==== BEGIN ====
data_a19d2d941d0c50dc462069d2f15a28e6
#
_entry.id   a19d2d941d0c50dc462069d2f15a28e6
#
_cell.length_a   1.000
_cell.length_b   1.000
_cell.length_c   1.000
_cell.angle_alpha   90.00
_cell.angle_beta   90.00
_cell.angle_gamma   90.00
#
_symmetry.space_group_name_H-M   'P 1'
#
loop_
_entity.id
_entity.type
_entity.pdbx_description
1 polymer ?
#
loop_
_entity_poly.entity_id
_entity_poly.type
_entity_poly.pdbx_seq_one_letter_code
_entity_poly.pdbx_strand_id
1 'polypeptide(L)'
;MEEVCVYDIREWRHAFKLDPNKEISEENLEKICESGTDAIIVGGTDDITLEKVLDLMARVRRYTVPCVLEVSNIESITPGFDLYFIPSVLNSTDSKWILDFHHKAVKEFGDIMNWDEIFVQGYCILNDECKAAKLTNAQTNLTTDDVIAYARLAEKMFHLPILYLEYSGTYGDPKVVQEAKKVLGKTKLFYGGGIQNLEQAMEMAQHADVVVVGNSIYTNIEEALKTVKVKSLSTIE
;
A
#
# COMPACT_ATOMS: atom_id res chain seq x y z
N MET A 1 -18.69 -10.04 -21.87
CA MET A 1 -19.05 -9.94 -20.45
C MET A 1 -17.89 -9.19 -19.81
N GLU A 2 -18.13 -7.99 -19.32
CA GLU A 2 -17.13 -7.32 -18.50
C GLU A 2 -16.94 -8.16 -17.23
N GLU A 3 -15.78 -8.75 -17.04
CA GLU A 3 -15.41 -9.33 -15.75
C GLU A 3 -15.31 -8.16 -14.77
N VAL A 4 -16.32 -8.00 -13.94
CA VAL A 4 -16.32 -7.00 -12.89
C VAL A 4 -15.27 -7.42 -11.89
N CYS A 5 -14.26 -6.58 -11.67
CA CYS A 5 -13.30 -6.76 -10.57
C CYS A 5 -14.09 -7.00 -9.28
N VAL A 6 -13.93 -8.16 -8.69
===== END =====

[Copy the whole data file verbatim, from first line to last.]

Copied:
data_a19d2d941d0c50dc462069d2f15a28e6
#
_entry.id   a19d2d941d0c50dc462069d2f15a28e6
#
_cell.length_a   1.000
_cell.length_b   1.000
_cell.length_c   1.000
_cell.angle_alpha   90.00
_cell.angle_beta   90.00
_cell.angle_gamma   90.00
#
_symmetry.space_group_name_H-M   'P 1'
#
loop_
_entity.id
_entity.type
_entity.pdbx_description
1 polymer ?
#
loop_
_entity_poly.entity_id
_entity_poly.type
_entity_poly.pdbx_seq_one_letter_code
_entity_poly.pdbx_strand_id
1 'polypeptide(L)'
;MEEVCVYDIREWRHAFKLDPNKEISEENLEKICESGTDAIIVGGTDDITLEKVLDLMARVRRYTVPCVLEVSNIESITPGFDLYFIPSVLNSTDSKWILDFHHKAVKEFGDIMNWDEIFVQGYCILNDECKAAKLTNAQTNLTTDDVIAYARLAEKMFHLPILYLEYSGTYGDPKVVQEAKKVLGKTKLFYGGGIQNLEQAMEMAQHADVVVVGNSIYTNIEEALKTVKVKSLSTIE
;
A
#
# COMPACT_ATOMS: atom_id res chain seq x y z
N MET A 1 -18.69 -10.04 -21.87
CA MET A 1 -19.05 -9.94 -20.45
C MET A 1 -17.89 -9.19 -19.81
N GLU A 2 -18.13 -7.99 -19.32
CA GLU A 2 -17.13 -7.32 -18.50
C GLU A 2 -16.94 -8.16 -17.23
N GLU A 3 -15.78 -8.75 -17.04
CA GLU A 3 -15.41 -9.33 -15.75
C GLU A 3 -15.31 -8.16 -14.77
N VAL A 4 -16.32 -8.00 -13.94
CA VAL A 4 -16.32 -7.00 -12.89
C VAL A 4 -15.27 -7.42 -11.89
N CYS A 5 -14.26 -6.58 -11.67
CA CYS A 5 -13.30 -6.76 -10.57
C CYS A 5 -14.09 -7.00 -9.28
N VAL A 6 -13.93 -8.16 -8.69